For a comprehensive list of the funding opportunities available at UCL, including funding relevant to your nationality, please visit the Scholarships and Funding website.
Recent graduates have chosen either to pursue a career in academia as postdoctoral researchers or seek employment in the oil, gas and mineral extraction industries. These have included positions as micropalaeontologists, geologists, hydrogeologists, stratigraphers, sedimentologists, geophysicists in the public sector (Environment Agency, National Physics Laboratory) and private sector (Badley Ashton Reservoir Geoscience).
Many of our recent graduate research students have moved straight on to postdoctoral research positions at UCL and elsewhere that can then be used as a platform for beginning an academic career. Many others continue their research in government or non-government agencies as well as industry.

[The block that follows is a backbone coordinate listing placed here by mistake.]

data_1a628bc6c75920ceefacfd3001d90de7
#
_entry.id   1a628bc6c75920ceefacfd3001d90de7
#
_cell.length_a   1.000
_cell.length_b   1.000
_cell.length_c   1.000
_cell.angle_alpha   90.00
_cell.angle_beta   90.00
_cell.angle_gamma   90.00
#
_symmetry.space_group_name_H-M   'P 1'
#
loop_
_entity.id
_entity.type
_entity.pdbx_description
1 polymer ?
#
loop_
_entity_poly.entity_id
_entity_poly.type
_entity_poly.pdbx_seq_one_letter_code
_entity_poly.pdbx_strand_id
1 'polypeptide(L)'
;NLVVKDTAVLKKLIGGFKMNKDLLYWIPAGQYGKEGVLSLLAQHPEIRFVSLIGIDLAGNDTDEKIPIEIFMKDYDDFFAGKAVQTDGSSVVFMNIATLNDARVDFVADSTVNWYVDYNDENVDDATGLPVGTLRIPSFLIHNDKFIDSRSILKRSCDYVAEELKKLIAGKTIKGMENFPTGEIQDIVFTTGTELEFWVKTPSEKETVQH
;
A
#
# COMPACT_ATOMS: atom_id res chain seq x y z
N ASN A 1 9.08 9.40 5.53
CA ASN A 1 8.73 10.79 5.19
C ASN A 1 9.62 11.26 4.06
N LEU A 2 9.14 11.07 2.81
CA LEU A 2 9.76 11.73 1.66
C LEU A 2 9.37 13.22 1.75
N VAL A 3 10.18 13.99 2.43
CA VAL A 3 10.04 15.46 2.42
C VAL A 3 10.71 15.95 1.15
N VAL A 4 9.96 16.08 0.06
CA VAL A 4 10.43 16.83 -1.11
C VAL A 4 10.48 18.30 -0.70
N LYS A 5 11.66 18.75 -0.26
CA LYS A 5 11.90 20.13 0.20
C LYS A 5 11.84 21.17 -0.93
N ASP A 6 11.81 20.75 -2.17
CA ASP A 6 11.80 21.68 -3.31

The department hosts the NASA Regional Planetary Image Facility, Aon Benefield UCL Hazard Research Centre, Institute for Risk and Disaster Reduction and engages in extensive collaborative work with the Royal Institution and the Natural History Museum and many other external research institutions. The department and UCL maintain an alumni network where professional events are organised to help new graduates embark on their chosen career.
Why study this degree at UCL?
The Earth Sciences Department at UCL is one of the leading earth sciences departments in the UK. World-class facilities are available to our students; these include NASA’s European Regional Planetary Image Facility (hosted by the department) and many state-of-the-art mineral physics and geochemistry laboratories. Graduate research students are given the opportunity to contribute and develop their communication and leadership skills as demonstrators, especially in laboratory and field classes. They acquire teaching skills through specially arranged training courses, and are encouraged to benefit from wider college activities available to them at UCL.